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South Sudan army vows to back peaceful protests against Kiir


South Sudan army vows to back peaceful protests against Kiir


The South Sudanese army (SSPDF) will not suppress peaceful protests calling upon President Salva Kiir to step down, a high-ranking military officer said on Wednesday.

The officer, in an interview with Sudan Tribune, said the army is mandated to protecting the lives of citizens as well as their properties.

“Everything has a beginning and an end. People are tired and fed up. They need a change, and the army cannot stand in the way. That it is not the mandate of the army. The mandate of the army is to protect people and the country against foreign aggression and to secure the territorial integrity of the country,” explained the officer.

“The rest is the work of other organs,” he added.

The officer said the army will protect those who protest peacefully against Kiir.

“Those who will come out against them, to kill our brothers and sisters, who are paying the same price of the current situation like ourselves, going into the same markets, same schools and struggling each day to bring food to the table. If you raise a hand against them to protect individual interests, we will not allow that,” he said.

“We fought to liberate them, and we cannot turn around to turn guns against them”, added the officer, who spoke on condition of anonymity.

The high-ranking officer said the army, in a March 17, 2021 letter to the president, showed sentiments, citing neglect of the soldiers.

In the letter, the army argued that Kiir has departed way too far from the established path and vision and was “technically drifting alone in the sea with no idea how to get the ship back ashore in safety”.

“We have keenly observed growing frustrations among ordinary South Sudanese people, and we cannot sit and turn a blind eye on these frustrations as if they are none of our concerns,” partly reads the letter addressed to Kiir, also commander-in-chief of the army.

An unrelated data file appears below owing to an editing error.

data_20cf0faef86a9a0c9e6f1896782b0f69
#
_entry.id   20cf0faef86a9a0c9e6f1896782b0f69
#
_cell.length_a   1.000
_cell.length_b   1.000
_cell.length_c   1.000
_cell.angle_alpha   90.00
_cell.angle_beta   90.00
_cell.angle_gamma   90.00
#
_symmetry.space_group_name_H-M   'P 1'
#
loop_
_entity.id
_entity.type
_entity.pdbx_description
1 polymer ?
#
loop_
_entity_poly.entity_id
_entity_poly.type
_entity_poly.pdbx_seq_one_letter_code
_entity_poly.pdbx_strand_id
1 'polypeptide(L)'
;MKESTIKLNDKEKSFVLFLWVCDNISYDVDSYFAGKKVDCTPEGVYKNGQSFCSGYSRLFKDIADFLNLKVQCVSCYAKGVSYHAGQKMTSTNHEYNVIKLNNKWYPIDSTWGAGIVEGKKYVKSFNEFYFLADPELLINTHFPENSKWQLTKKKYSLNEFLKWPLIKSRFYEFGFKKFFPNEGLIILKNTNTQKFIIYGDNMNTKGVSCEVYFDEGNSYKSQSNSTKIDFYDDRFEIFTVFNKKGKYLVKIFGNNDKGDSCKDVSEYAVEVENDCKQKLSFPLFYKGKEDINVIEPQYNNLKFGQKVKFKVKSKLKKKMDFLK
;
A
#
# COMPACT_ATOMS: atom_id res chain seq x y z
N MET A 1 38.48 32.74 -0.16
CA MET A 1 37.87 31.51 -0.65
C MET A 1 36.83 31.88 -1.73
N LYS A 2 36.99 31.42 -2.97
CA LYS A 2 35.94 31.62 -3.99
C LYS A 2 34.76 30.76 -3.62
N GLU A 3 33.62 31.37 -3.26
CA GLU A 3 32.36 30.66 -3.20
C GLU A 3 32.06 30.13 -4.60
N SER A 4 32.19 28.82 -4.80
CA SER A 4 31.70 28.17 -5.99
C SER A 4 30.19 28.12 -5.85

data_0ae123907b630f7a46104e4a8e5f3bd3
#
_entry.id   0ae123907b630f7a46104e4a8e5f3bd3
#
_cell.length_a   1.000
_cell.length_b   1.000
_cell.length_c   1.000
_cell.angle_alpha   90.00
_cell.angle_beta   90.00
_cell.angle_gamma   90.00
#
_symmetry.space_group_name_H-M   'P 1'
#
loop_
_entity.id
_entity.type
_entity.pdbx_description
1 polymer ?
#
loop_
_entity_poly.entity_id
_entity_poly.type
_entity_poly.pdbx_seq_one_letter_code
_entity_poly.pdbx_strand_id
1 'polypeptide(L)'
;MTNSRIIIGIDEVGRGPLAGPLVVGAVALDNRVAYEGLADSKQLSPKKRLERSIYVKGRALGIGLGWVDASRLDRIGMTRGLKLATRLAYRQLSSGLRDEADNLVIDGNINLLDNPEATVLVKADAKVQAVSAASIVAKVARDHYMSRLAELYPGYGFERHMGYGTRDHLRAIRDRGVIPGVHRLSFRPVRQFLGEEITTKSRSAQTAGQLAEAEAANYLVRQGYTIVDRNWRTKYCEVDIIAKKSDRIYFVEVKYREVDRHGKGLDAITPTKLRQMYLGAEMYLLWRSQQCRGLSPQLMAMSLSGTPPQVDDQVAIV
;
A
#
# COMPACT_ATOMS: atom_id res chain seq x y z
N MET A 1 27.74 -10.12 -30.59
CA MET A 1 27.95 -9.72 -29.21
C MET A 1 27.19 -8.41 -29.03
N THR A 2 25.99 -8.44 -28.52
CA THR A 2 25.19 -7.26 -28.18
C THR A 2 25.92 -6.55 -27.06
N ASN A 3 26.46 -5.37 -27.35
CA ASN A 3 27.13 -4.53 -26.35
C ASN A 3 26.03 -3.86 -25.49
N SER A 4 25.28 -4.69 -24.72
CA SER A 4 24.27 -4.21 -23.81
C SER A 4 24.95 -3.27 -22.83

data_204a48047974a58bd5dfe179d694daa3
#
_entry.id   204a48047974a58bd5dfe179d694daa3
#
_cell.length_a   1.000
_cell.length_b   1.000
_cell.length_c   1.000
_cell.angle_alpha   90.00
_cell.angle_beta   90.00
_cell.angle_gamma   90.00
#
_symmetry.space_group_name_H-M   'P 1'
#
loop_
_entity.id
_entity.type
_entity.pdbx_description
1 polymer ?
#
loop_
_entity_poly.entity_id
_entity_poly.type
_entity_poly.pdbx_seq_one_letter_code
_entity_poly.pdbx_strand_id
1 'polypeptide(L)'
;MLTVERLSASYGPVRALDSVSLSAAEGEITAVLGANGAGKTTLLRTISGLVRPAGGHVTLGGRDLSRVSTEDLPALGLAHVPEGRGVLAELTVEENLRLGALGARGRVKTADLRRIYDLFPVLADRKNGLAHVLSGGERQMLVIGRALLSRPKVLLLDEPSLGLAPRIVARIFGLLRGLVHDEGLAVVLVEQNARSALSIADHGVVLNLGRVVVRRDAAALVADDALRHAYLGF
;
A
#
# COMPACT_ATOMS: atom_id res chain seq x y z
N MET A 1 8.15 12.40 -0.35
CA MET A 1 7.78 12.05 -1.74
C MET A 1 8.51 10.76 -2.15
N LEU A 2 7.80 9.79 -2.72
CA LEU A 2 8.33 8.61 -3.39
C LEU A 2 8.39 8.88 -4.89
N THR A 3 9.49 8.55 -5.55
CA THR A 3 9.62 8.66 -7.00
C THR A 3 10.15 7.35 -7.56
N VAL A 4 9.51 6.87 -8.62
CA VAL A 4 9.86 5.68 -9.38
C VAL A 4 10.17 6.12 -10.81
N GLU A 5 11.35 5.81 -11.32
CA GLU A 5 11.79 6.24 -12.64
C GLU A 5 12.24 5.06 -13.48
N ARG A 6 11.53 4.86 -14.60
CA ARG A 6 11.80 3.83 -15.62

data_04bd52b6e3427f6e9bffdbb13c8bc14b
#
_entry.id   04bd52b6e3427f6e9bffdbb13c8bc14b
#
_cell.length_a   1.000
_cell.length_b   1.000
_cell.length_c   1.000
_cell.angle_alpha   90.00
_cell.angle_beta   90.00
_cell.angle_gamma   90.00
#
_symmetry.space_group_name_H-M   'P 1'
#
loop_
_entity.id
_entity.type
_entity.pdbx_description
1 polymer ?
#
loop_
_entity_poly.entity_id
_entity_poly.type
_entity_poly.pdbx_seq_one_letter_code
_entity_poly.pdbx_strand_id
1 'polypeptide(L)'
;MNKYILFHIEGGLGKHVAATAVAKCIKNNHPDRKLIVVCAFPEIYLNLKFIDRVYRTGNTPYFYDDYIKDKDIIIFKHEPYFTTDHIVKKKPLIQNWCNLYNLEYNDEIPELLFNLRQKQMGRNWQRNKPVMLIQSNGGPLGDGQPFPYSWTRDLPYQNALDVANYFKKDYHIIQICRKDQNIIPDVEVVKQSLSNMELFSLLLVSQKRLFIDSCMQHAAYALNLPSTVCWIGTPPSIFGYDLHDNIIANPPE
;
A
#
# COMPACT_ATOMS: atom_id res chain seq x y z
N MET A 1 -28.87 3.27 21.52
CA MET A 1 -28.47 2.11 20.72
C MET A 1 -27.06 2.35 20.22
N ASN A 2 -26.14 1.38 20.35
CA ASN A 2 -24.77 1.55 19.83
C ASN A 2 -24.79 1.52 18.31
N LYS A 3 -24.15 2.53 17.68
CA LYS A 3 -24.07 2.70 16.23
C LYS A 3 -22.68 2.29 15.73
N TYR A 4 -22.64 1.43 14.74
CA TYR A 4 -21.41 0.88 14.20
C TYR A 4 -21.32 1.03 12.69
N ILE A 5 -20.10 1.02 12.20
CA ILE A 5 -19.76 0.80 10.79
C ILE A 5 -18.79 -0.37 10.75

The authors of the letter claimed the South Sudanese leader was no longer the man they followed, sacrificing lives under his command.

“If Salva Kiir of 2005 meets the present-day Salva Kiir, he would execute him by a fire-squad for betraying people’s cause and for strangling democratic progress and peace. Even the National Dialogue process, which brought unity among the people of South Sudan, and it was a national endeavour you commissioned, you have now shelved it because it asks for your exit with Dr Riek Machar from power,” further explained the army’s letter to the president.

“You [Kiir] have betrayed the people of South Sudan who spoke in no uncertain terms during the dialogue about what they want for their country,” he said.

The group also accused Kiir of allegedly using domestic challenges such as the war to essentially evade responsibility and prey on ordinary South Sudanese and mortgaged the country with chosen clique by borrowing money outside the confines of the law and siphoning public resources for personal pleasure and appeasement of men who betrayed our liberation struggle.

“We successfully defended you and your government from attempts by internal and external enemies to use unconstitutional means to take power, yet you turned around to betray us by signing an Agreement that considers a national army a militia,” notes the letter.

It adds, “Our sense of pride is greatly insulted by such appointments which are deeply regrettable. We urge you to untangle yourself from these elements before it is too late”.

The letter was written by officers identifying themselves as a collection of various units in the army, national security service, police and the country’s reserve forces.

Last week, senior presidential adviser Kuol Manyang Juuk accused the Juba government of destroying what was left after the country’s civil war instead of rebuilding it.



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